As I wrote in Part 1, bringing innovative ideas to rural areas is one of the key frontiers of African entrepreneurship. Do you see what I see?
Rwanda ( listen) in Kinyarwanda, officially the Republic of Rwanda is a sovereign state in Central and East Africa and one of the smallest countries on the African mainland. Located a few degrees south of the Equator, Rwanda is bordered by Uganda, Tanzania, Burundi and the Democratic Republic of the Congo.

Rwanda is in the African Great Lakes region and is highly elevated; its geography is dominated by mountains in the west and savanna to the east, with numerous lakes throughout the country. The climate is temperate to subtropical, with two rainy seasons and two dry seasons each year.

The population is young and predominantly rural, with a density among the highest in Africa. Rwandans are drawn from just one cultural and linguistic group, the Banyarwanda, although within this group there are three subgroups: the Hutu, Tutsi and Twa.

The Twa are a forest-dwelling pygmy people descended from Rwanda's earliest inhabitants. Scholars disagree on the origins of and differences between the Hutu and Tutsi; some believe differences are derived from former social castes within a single people, while others believe the Hutu and Tutsi arrived in the country separately, and from different locations. Christianity is the largest religion in the country; the principal language is Kinyarwanda, spoken by most Rwandans, with English and French serving as official languages.

Rwanda has a presidential system of government. The president is Paul Kagame of the Rwandan Patriotic Front (RPF), who took office in 2000. Rwanda today has low corruption compared with neighbouring countries.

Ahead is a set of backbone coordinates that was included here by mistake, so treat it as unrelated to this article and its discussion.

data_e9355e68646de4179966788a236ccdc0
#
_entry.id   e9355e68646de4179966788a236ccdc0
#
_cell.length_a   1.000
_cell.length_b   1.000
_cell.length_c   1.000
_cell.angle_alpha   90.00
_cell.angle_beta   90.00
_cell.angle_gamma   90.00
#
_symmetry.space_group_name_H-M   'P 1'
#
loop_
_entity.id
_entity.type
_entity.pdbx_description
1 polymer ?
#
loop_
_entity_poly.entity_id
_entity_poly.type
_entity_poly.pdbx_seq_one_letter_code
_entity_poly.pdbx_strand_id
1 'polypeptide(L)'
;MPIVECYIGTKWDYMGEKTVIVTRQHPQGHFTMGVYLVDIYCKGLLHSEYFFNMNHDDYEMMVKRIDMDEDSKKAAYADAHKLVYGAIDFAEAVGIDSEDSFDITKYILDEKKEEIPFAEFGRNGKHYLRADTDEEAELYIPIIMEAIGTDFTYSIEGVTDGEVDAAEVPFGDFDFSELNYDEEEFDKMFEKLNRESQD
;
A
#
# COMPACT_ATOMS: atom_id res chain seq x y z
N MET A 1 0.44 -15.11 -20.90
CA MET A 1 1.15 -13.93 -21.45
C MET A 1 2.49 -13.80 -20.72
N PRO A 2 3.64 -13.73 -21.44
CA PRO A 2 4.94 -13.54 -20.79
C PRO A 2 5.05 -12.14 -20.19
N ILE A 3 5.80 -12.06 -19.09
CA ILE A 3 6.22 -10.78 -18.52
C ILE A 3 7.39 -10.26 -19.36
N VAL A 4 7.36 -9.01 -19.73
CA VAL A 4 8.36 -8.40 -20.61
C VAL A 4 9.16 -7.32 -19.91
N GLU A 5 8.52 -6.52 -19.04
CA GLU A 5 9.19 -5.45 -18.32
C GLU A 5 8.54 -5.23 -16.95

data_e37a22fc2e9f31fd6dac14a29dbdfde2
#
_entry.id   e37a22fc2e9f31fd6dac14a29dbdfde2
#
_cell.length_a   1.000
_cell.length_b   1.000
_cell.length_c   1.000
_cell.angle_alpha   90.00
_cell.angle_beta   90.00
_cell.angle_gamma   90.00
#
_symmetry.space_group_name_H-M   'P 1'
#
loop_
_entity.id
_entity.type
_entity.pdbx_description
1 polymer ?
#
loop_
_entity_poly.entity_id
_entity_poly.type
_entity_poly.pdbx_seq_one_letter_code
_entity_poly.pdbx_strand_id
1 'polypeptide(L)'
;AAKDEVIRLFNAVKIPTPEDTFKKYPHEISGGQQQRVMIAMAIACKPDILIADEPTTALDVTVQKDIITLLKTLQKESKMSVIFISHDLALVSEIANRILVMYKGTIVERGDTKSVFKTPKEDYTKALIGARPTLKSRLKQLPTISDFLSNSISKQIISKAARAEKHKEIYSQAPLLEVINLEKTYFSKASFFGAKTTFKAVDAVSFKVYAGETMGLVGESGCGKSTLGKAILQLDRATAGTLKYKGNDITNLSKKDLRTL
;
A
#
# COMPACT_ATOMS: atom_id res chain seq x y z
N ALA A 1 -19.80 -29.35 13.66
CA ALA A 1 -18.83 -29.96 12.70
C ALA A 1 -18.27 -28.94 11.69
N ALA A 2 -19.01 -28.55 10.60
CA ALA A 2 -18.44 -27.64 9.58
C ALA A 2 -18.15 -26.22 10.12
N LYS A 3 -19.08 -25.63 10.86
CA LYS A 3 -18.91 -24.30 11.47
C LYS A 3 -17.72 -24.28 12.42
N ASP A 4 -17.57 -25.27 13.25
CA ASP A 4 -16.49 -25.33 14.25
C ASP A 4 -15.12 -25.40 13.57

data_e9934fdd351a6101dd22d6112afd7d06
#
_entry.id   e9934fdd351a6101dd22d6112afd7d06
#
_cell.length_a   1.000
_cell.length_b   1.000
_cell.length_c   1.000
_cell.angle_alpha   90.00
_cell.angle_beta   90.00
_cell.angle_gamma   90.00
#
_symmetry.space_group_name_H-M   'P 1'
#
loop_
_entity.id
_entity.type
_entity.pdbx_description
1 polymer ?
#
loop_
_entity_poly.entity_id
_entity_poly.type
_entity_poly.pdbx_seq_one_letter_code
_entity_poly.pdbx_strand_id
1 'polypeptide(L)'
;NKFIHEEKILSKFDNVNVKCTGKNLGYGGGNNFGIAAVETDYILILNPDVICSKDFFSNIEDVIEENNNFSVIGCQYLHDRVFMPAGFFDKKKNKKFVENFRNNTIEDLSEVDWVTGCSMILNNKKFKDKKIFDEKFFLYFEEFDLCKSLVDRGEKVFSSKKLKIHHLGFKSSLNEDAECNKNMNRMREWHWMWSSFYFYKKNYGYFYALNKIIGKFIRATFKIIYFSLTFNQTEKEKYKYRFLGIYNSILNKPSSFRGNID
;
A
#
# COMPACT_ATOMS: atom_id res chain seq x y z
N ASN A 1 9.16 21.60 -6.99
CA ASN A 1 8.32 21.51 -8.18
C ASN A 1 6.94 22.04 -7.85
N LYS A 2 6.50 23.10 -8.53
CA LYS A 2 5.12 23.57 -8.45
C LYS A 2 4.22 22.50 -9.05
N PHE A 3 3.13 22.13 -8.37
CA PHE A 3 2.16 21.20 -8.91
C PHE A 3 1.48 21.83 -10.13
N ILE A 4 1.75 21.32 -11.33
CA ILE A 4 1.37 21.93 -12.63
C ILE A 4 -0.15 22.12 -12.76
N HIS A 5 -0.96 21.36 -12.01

The country has been governed by a strict administrative hierarchy since precolonial times; there are five provinces delineated by borders drawn in 2006. Rwanda is one of only two countries with a female majority in the national parliament.

Hunter gatherers settled the territory in the stone and iron ages, followed later by Bantu peoples. The population coalesced first into clans and then into kingdoms.

The Kingdom of Rwanda dominated from the mid-eighteenth century, with the Tutsi kings conquering others militarily, centralising power and later enacting anti-Hutu policies. Germany colonised Rwanda in 1884 as part of German East Africa, followed by Belgium, which invaded in 1916 during World War I. Both European nations ruled through the kings and perpetuated a pro-Tutsi policy. The Hutu population revolted in 1959.

They massacred numerous Tutsi and ultimately established an independent, Hutu-dominated state in 1962. Following a military coup, President Juvénal Habyarimana established a one-party in Rwanda and ruled for the next 21 years.

The Tutsi-led Rwandan Patriotic Front launched a civil war in 1990. Social tensions erupted in the 1994 genocide, in which Hutu extremists (Hutu power) killed an estimated 500,000 to 1.3 million Tutsi and moderate Hutu. The RPF ended the genocide with a military victory.